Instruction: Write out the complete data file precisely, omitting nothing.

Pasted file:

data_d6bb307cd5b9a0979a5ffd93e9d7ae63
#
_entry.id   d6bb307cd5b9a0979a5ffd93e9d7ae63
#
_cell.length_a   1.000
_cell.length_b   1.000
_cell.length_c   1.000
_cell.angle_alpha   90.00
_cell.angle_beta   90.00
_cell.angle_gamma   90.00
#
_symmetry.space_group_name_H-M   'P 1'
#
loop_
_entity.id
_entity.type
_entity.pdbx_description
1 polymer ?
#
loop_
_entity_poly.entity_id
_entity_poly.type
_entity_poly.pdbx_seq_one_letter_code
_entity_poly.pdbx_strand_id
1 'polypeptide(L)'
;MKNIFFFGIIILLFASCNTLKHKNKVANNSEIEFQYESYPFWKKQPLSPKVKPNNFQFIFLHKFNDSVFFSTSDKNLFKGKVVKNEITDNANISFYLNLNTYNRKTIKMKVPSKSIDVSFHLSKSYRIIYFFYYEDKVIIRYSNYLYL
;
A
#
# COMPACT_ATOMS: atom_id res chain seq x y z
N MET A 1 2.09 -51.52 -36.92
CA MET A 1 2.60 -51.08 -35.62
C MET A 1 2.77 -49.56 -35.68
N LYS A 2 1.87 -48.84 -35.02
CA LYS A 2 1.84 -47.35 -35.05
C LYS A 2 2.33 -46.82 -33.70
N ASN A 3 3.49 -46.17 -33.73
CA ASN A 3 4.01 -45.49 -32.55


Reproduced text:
data_d6bb307cd5b9a0979a5ffd93e9d7ae63
#
_entry.id   d6bb307cd5b9a0979a5ffd93e9d7ae63
#
_cell.length_a   1.000
_cell.length_b   1.000
_cell.length_c   1.000
_cell.angle_alpha   90.00
_cell.angle_beta   90.00
_cell.angle_gamma   90.00
#
_symmetry.space_group_name_H-M   'P 1'
#
loop_
_entity.id
_entity.type
_entity.pdbx_description
1 polymer ?
#
loop_
_entity_poly.entity_id
_entity_poly.type
_entity_poly.pdbx_seq_one_letter_code
_entity_poly.pdbx_strand_id
1 'polypeptide(L)'
;MKNIFFFGIIILLFASCNTLKHKNKVANNSEIEFQYESYPFWKKQPLSPKVKPNNFQFIFLHKFNDSVFFSTSDKNLFKGKVVKNEITDNANISFYLNLNTYNRKTIKMKVPSKSIDVSFHLSKSYRIIYFFYYEDKVIIRYSNYLYL
;
A
#
# COMPACT_ATOMS: atom_id res chain seq x y z
N MET A 1 2.09 -51.52 -36.92
CA MET A 1 2.60 -51.08 -35.62
C MET A 1 2.77 -49.56 -35.68
N LYS A 2 1.87 -48.84 -35.02
CA LYS A 2 1.84 -47.35 -35.05
C LYS A 2 2.33 -46.82 -33.70
N ASN A 3 3.49 -46.17 -33.73
CA ASN A 3 4.01 -45.49 -32.55